Youthful Plant Harbors Prized Genes
Prop roots, a juvenile characteristic, are normally found in the first few nodes of the plant, serving the purpose of propping the plant upright in the soil. But corngrass, a corn mutant, makes prop roots at every node.
Corngrass—a somewhat grassier-looking version of your typical towering cornstalk—may hold a key to fast, cheap, eco-friendly ways to squeeze more cellulosic ethanol from corn and other bioenergy crops.
This unusual plant is the same species—Zea mays—as the corn grown on millions of acres of American farmland. A healthy, naturally occurring mutant of those familiar plants, corngrass has several traits that might be suitable for moving into other plants to make them superior biofuel crops.
Scientists are interested, for example, in corngrass’s ability to create more biomass—plant material that can be converted into biofuels—than conventional corn plants. Corngrass does that by forming significantly more branches, or shoots, called “tillers.” They grow from the base of the stalk and make their own roots, known as “prop roots.”
What’s more, corngrass has less lignin in its tender, youthful leaves than conventional corn plants have in their tougher foliage. That’s a plus for corngrass, because lignin and other components of plant cell walls present stumbling blocks to producing cellulosic ethanol efficiently. These components don’t yield easily to the deconstruction tactics typically used today to convert plants into the fermentable sugars from which ethanol is produced.
George Chuck and Sarah Hake, plant molecular geneticists at the Plant Gene Expression Center, Albany, California, are studying corngrass’s juvenile characteristics. They are holding a root-covered stem that has been propagated in the pot to the left.
“Corngrass retains its juvenile features longer—including the tenderness of its leaves,” says George S. Chuck, a plant molecular geneticist at the ARS/University of California-Berkeley Plant Gene Expression Center in Albany. In a study published in a 2007 issue of Nature Genetics, Chuck and colleagues found and copied, or cloned, what they refer to as “the Corngrass gene.” The gene carries the instructions that the plant uses to form what’s known as a “microRNA.” In turn, this microRNA likely controls at least seven genes, the scientists discovered. Those seven or so genes make corngrass different from conventional corn in terms of biomass, lignin levels, and other features needed to create stand-out biofuel crops. Chuck did the work with Plant Gene Expression Center director Sarah C. Hake; Koy Saetuern, formerly at the center; and A. Mark Cigan of Pioneer Hi-Bred International, Johnston, Iowa.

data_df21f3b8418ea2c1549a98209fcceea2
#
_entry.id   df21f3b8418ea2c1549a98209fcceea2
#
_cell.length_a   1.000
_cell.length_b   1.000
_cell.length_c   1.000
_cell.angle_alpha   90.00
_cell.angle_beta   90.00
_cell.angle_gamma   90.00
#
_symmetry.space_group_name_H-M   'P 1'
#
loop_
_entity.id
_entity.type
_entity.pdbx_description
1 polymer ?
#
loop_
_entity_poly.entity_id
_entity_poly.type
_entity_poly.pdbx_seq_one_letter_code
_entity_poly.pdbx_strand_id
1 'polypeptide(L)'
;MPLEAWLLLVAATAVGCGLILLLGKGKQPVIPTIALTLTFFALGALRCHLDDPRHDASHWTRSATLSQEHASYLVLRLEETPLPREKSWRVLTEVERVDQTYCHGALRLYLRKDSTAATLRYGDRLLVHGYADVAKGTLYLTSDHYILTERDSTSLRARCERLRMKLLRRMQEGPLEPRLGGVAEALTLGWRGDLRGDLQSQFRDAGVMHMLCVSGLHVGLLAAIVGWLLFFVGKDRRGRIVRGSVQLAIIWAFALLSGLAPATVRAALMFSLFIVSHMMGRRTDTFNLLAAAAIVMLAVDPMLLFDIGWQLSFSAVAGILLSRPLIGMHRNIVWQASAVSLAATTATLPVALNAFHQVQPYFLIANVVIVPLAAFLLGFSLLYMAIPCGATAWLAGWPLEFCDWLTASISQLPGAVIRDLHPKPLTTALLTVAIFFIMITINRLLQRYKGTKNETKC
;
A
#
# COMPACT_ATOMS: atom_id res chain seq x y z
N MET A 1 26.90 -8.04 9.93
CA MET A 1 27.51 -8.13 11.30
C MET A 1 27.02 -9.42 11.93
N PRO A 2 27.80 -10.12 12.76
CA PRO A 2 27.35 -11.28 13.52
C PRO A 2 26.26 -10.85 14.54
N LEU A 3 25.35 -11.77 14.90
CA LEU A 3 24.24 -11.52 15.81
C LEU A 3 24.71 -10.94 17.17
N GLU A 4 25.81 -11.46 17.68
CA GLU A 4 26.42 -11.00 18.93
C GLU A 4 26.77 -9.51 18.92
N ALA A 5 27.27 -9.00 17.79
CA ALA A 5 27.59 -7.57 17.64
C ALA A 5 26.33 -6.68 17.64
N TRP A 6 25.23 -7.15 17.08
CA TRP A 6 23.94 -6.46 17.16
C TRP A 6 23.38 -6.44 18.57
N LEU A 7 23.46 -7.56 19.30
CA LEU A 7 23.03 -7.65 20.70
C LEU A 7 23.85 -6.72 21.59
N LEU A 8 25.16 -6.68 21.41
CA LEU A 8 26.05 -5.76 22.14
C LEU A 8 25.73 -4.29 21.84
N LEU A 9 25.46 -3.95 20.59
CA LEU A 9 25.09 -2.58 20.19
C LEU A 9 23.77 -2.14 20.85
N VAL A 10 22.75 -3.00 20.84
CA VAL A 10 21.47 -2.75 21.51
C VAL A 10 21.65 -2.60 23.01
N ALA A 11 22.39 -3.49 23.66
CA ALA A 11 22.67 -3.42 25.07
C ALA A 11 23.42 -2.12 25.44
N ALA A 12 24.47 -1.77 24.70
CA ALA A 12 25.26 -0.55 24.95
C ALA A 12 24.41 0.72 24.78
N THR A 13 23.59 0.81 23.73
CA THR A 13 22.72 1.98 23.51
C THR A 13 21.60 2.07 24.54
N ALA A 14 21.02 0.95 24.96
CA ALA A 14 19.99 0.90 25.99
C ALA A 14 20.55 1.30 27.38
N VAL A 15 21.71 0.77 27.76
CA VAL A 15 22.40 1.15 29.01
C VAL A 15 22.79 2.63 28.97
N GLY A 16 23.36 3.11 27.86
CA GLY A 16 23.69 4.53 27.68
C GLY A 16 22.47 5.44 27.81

Now, Chuck and Hake are taking an even closer look at the microRNA and the genes it influences. They’re doing that with funding from ARS, UC-Berkeley, and a new grant from the U.S. Department of Energy.
Among their collaborators is Christian M. Tobias, a plant molecular biologist with ARS’s Western Regional Research Center, at Albany. Tobias plans to shuttle the corngrass microRNA into switchgrass and then determine whether that move boosts switchgrass’s value as a bioenergy source.—By Marcia Wood, Agricultural Research Service Information Staff.
This research is part of Plant Genetic Resources, Genomics, and Genetic Improvement (#301) and Plant Biological and Molecular Processes (#302), two ARS national programs described on the World Wide Web at www.nps.ars.usda.gov.
George S. Chuck and Sarah C. Hake are with the USDA-ARS/University of California-Berkeley Plant Gene Expression Center, 800 Buchanan St., Albany, CA 94710; phone (510) 559-5922 [Chuck], (510) 559-5907 [Hake], fax (510) 559-5678.
Christian M. Tobias is with the USDA-ARS Western Regional Research Center, Genomics and Gene Discovery Research Unit, 800 Buchanan St., Albany, CA 94710; phone (510) 559-6172, fax (510) 559-5818.
"Corngrass: Youthful Plant Harbors Prized Genes" was published in the November/December 2008 issue of Agricultural Research magazine.